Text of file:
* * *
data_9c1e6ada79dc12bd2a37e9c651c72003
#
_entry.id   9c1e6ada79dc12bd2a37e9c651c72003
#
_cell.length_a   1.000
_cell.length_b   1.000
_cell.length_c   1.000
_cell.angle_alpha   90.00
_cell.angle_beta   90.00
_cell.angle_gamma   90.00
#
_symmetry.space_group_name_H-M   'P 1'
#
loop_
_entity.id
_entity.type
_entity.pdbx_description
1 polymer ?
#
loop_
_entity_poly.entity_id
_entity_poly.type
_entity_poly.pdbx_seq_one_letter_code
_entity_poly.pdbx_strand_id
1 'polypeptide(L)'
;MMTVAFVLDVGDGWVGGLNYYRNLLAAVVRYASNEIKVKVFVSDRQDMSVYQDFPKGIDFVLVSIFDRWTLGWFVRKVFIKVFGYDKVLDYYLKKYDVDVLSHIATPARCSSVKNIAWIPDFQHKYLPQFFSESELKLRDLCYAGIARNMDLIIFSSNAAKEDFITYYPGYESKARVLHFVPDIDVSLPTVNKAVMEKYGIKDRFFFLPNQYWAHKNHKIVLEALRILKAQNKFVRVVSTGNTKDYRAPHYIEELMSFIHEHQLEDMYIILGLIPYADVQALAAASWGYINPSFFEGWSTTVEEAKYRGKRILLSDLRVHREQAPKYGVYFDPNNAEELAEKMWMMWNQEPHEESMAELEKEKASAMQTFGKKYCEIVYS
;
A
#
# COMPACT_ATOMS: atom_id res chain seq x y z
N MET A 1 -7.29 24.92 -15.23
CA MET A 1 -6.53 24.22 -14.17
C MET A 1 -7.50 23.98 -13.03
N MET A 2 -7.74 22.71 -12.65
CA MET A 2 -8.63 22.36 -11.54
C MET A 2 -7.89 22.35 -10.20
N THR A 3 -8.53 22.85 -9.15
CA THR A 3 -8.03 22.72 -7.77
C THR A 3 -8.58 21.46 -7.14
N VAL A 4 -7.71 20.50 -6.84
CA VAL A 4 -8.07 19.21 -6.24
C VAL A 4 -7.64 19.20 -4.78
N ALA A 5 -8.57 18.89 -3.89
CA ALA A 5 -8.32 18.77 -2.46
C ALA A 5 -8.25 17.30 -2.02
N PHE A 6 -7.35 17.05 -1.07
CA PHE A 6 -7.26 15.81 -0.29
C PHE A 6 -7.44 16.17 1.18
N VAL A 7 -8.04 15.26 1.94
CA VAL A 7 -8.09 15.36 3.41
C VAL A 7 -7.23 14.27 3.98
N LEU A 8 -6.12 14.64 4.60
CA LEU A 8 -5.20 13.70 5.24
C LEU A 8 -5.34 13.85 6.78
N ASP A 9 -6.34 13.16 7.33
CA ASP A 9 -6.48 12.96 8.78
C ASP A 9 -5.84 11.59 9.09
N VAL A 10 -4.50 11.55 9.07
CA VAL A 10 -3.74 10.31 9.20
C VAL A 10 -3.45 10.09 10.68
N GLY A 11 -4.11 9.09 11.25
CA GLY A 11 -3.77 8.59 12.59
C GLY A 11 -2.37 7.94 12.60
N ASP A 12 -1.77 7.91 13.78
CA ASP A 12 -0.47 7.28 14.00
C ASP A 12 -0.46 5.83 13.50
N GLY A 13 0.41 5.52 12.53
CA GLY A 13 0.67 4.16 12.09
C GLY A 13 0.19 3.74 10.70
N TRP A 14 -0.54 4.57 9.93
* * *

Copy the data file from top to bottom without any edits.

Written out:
data_9c1e6ada79dc12bd2a37e9c651c72003
#
_entry.id   9c1e6ada79dc12bd2a37e9c651c72003
#
_cell.length_a   1.000
_cell.length_b   1.000
_cell.length_c   1.000
_cell.angle_alpha   90.00
_cell.angle_beta   90.00
_cell.angle_gamma   90.00
#
_symmetry.space_group_name_H-M   'P 1'
#
loop_
_entity.id
_entity.type
_entity.pdbx_description
1 polymer ?
#
loop_
_entity_poly.entity_id
_entity_poly.type
_entity_poly.pdbx_seq_one_letter_code
_entity_poly.pdbx_strand_id
1 'polypeptide(L)'
;MMTVAFVLDVGDGWVGGLNYYRNLLAAVVRYASNEIKVKVFVSDRQDMSVYQDFPKGIDFVLVSIFDRWTLGWFVRKVFIKVFGYDKVLDYYLKKYDVDVLSHIATPARCSSVKNIAWIPDFQHKYLPQFFSESELKLRDLCYAGIARNMDLIIFSSNAAKEDFITYYPGYESKARVLHFVPDIDVSLPTVNKAVMEKYGIKDRFFFLPNQYWAHKNHKIVLEALRILKAQNKFVRVVSTGNTKDYRAPHYIEELMSFIHEHQLEDMYIILGLIPYADVQALAAASWGYINPSFFEGWSTTVEEAKYRGKRILLSDLRVHREQAPKYGVYFDPNNAEELAEKMWMMWNQEPHEESMAELEKEKASAMQTFGKKYCEIVYS
;
A
#
# COMPACT_ATOMS: atom_id res chain seq x y z
N MET A 1 -7.29 24.92 -15.23
CA MET A 1 -6.53 24.22 -14.17
C MET A 1 -7.50 23.98 -13.03
N MET A 2 -7.74 22.71 -12.65
CA MET A 2 -8.63 22.36 -11.54
C MET A 2 -7.89 22.35 -10.20
N THR A 3 -8.53 22.85 -9.15
CA THR A 3 -8.03 22.72 -7.77
C THR A 3 -8.58 21.46 -7.14
N VAL A 4 -7.71 20.50 -6.84
CA VAL A 4 -8.07 19.21 -6.24
C VAL A 4 -7.64 19.20 -4.78
N ALA A 5 -8.57 18.89 -3.89
CA ALA A 5 -8.32 18.77 -2.46
C ALA A 5 -8.25 17.30 -2.02
N PHE A 6 -7.35 17.05 -1.07
CA PHE A 6 -7.26 15.81 -0.29
C PHE A 6 -7.44 16.17 1.18
N VAL A 7 -8.04 15.26 1.94
CA VAL A 7 -8.09 15.36 3.41
C VAL A 7 -7.23 14.27 3.98
N LEU A 8 -6.12 14.64 4.60
CA LEU A 8 -5.20 13.70 5.24
C LEU A 8 -5.34 13.85 6.78
N ASP A 9 -6.34 13.16 7.33
CA ASP A 9 -6.48 12.96 8.78
C ASP A 9 -5.84 11.59 9.09
N VAL A 10 -4.50 11.55 9.07
CA VAL A 10 -3.74 10.31 9.20
C VAL A 10 -3.45 10.09 10.68
N GLY A 11 -4.11 9.09 11.25
CA GLY A 11 -3.77 8.59 12.59
C GLY A 11 -2.37 7.94 12.60
N ASP A 12 -1.77 7.91 13.78
CA ASP A 12 -0.47 7.28 14.00
C ASP A 12 -0.46 5.83 13.50
N GLY A 13 0.41 5.52 12.53
CA GLY A 13 0.67 4.16 12.09
C GLY A 13 0.19 3.74 10.70
N TRP A 14 -0.54 4.57 9.93